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Federal holiday calendar confusion

By Ed O'Keefe

Eye Opener

For those of you planning ahead to the holiday season, (The Eye already is) you might notice a quirk in the federal holiday calendar.

Turns out New Year's Eve, which falls on a Friday, isn't a federal holiday this year. Technically, it's a federal holiday next year.

Breathe people, breathe. It's just one of the odd quirks of federal personnel policy.

The federal government takes 10 holidays per year (see below) and counts New Year's Day as the first of those holidays. This year New Year's Day fell on Friday, January 1, so federal workers (and private companies in the Washington area that use the federal calendar) had the day off:

2010 Federal Holidays

Friday Jan. 1 New Year's Day
Monday, Jan. 18 Birthday of Martin Luther King, Jr.
Monday Feb. 15 President's Day (or "Washington's Birthday" as the government officially calls it)
Monday May 31 Memorial Day
Monday July 5 Independence Day (treated as a holiday for pay and leave purposes)
Monday Sept. 6 Labor Day
Monday Oct. 11 Columbus Day
Thursday Nov. 11 Veteran's Day
Thursday Nov. 25 Thanksgiving Day
Friday Dec. 24 Christmas Day (treated as a holiday for pay and leave purposes)

SOURCE: Office of Personnel Management

2011 Federal Holidays

Friday Dec. 31, 2010 New Year's Day (treated as a holiday for pay and leave purposes)
Monday Jan. 17 Birthday of Martin Luther King, Jr.
Monday Feb. 21 President's Day (or "Washington's Birthday" as the government officially calls it)
Monday May 30 Memorial Day
Monday July 4 Independence Day
Monday Sept. 5 Labor Day
Monday Oct. 10 Columbus Day
Friday Nov. 11 Veteran's Day
Thursday Nov. 24 Thanksgiving Day
Monday Dec. 26 Christmas Day (treated as a holiday for pay and leave purposes)

SOURCE: Office of Personnel Management

But next year Jan. 1 falls on a Saturday, which is a non-workday for most federal employees. So Friday Dec. 31 will instead be treated as a holiday (or the "in lieu of" holiday) for New Year's Day.

Confusing, right? Federal personnel policy always is (and the folks who understand it best don't always make it easy for everyone else).

This happens more often than you might realize: This year the federal government gave workers the day off on Monday July 5, the day after Independence Day, which fell on a Sunday. And since the government only recognizes Christmas Day as a federal holiday, this year it will be observed on Friday Dec. 24 and next year on Monday Dec. 26.

Check out the calendars, share them with your friends, start planning your holiday work schedule and leave your thoughts in the comments section below.

Leave your thoughts in the comments section below

Question of the Week: Picking up on something we started Monday -- should federal workers have Columbus Day off? What other person/event deserves to be a federal holiday, if any? E-mail your answers to Please include your full name and hometown and we may use your answers in Friday's Post.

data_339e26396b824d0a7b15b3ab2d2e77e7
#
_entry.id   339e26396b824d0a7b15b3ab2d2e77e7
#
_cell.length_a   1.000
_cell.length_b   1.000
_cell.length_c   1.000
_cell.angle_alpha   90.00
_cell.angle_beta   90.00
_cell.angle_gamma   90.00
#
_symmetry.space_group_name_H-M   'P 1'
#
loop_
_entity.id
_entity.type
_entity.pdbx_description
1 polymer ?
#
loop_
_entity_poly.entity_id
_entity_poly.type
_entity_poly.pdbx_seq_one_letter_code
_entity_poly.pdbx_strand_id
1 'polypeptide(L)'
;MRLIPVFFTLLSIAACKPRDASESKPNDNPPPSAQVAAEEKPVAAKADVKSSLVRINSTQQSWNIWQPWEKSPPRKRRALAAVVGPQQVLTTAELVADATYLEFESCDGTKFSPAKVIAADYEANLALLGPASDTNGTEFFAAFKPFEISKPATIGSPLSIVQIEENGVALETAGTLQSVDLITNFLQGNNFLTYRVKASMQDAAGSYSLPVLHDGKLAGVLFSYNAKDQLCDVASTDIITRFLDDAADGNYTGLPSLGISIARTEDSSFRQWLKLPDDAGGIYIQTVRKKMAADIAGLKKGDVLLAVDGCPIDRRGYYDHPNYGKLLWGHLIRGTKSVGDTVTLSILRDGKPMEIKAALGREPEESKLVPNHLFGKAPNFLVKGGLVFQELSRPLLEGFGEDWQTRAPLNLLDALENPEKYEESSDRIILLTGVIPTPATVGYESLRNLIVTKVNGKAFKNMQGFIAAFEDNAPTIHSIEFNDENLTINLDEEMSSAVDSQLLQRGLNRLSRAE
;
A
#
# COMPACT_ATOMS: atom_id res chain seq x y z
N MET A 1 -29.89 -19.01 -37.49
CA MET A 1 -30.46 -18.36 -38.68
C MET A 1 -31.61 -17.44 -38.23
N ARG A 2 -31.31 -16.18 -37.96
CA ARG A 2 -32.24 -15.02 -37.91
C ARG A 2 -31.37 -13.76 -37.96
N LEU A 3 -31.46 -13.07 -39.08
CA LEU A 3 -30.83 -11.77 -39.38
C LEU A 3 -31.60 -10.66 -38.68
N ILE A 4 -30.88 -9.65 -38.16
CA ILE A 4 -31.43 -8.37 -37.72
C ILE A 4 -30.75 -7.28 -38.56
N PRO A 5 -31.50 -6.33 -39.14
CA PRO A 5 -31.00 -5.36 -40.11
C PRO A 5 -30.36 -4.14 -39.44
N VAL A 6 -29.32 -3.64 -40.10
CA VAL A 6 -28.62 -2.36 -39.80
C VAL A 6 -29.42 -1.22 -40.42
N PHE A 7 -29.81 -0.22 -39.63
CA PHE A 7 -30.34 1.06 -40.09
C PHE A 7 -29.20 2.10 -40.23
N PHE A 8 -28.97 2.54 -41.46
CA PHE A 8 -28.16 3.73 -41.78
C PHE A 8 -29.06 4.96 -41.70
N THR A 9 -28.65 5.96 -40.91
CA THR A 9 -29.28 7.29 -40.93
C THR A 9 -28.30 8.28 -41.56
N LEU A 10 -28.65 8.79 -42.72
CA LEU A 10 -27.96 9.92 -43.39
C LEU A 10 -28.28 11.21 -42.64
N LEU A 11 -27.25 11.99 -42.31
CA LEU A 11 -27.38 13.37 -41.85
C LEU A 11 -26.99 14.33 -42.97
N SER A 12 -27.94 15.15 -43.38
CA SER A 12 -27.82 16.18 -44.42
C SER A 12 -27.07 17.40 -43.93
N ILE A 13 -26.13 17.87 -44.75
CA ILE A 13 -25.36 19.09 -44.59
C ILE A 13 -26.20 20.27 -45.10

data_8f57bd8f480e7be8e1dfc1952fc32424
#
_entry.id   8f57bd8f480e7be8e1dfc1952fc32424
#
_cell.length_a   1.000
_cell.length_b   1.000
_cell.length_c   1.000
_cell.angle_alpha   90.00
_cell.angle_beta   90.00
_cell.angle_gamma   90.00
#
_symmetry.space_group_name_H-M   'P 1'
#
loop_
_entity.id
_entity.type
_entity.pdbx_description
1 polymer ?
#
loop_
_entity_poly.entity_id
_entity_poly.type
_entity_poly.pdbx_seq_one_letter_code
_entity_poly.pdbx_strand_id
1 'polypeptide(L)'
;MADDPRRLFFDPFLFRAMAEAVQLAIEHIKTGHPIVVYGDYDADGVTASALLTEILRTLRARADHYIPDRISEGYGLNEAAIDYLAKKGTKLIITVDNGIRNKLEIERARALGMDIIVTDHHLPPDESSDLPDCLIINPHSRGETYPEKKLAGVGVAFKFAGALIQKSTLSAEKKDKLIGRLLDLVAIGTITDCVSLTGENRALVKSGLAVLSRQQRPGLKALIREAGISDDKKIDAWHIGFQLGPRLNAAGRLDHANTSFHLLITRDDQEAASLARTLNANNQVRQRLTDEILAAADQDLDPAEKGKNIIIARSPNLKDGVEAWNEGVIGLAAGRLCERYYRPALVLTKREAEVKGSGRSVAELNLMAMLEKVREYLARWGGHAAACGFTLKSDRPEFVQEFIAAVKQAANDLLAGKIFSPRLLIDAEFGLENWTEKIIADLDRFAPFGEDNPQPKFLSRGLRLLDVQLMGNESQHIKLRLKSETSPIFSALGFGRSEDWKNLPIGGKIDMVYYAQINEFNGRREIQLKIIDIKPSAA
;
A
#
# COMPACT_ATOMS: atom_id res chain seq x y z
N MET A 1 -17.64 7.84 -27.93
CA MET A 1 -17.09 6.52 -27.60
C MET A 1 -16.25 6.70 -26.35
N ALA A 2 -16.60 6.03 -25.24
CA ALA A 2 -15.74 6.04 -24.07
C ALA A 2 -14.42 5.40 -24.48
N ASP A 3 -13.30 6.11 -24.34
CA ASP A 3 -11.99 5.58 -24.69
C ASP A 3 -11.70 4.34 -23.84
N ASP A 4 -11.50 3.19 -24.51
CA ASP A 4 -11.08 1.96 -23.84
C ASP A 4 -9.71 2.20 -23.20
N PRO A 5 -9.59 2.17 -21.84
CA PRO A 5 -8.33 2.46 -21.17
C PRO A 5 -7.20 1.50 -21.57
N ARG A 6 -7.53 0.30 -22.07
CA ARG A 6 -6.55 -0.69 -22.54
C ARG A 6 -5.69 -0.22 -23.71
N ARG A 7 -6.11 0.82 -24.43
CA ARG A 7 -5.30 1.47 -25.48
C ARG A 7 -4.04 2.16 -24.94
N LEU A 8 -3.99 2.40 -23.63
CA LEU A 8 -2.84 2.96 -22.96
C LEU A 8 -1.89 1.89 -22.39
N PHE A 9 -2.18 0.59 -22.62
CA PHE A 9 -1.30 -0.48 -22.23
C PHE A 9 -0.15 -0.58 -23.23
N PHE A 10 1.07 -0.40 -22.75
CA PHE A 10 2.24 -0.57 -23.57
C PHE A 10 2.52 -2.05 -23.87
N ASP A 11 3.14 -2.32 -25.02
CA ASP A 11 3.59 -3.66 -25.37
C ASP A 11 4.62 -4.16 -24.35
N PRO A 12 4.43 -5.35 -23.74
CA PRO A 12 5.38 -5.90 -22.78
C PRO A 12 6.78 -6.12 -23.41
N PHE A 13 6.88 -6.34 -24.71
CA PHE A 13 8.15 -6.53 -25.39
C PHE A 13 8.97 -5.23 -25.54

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By Ed O'Keefe  | October 14, 2010; 6:00 AM ET
Categories:  Eye Opener, Workplace Issues  
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Posted by: oneshopping26 | October 14, 2010 10:14 AM | Report abuse

Government is always about process.

Posted by: ronjaboy | October 14, 2010 10:24 AM | Report abuse

Colombia, South America transfers holidays that occur in the middle of the week to friday or monday, creating about 10 to 15 3 day weekends every year...
but then they celebrate catholic religious holidays which we don't...

Posted by: DwightCollins | October 14, 2010 11:14 AM | Report abuse

I don't work for the federal goverment, but this is the same way my office does holidays. I wouldn't really think of it as "confusing." If the actual day of a holiday is a Saturday, we get the day off on Friday. For Sunday, it's transferred to Monday. Pretty basic.

Posted by: DCinND | October 14, 2010 11:33 AM | Report abuse

This is a nonissue since the federal government operates based on a federal fiscal year starting from 10/1-9/30.

The civilain pay operated on the calandar year for tax reasons.

By the way....

the active duty military personnel get more holidays...these are referred to as training days or DONSA days which usually fall on an adjacnet day to a federal holiday like last Friday with Columbus Day on Monday. They also get half days the two weeks of Christmas and a scattering of 4 other training days that could actually be used for training.

An example of this would be a heavy customer service unit like the in and out processing offices or the moving offices on a military base. On one of these DONSA or training days the office will actually go through their annual training seminars on topics like security, sexual harassment, EEO training, as well as other.

Posted by: djp98374 | October 14, 2010 12:31 PM | Report abuse

I want my MTV ... and my holiday! Gimme, Gimme, Gimme!

Posted by: blackforestcherry | October 14, 2010 1:01 PM | Report abuse

The law has been clear for many, many years on the subject of observing holidays when the actual holiday falls on Saturday or Sunday. In such cases, Friday or Monday are the days for observance of legal days off. So what is so new and exciting about the calendar for 2010 or 2011?

This appears to be someone waking up from a long sleep to find out that they didn't understand what everyone else knew. We have far larger issues to concern ourselves with than the possible changes to the holiday schedule, which could result in labor unrest of untold proportions.

Posted by: ronjeske | October 15, 2010 9:23 AM | Report abuse

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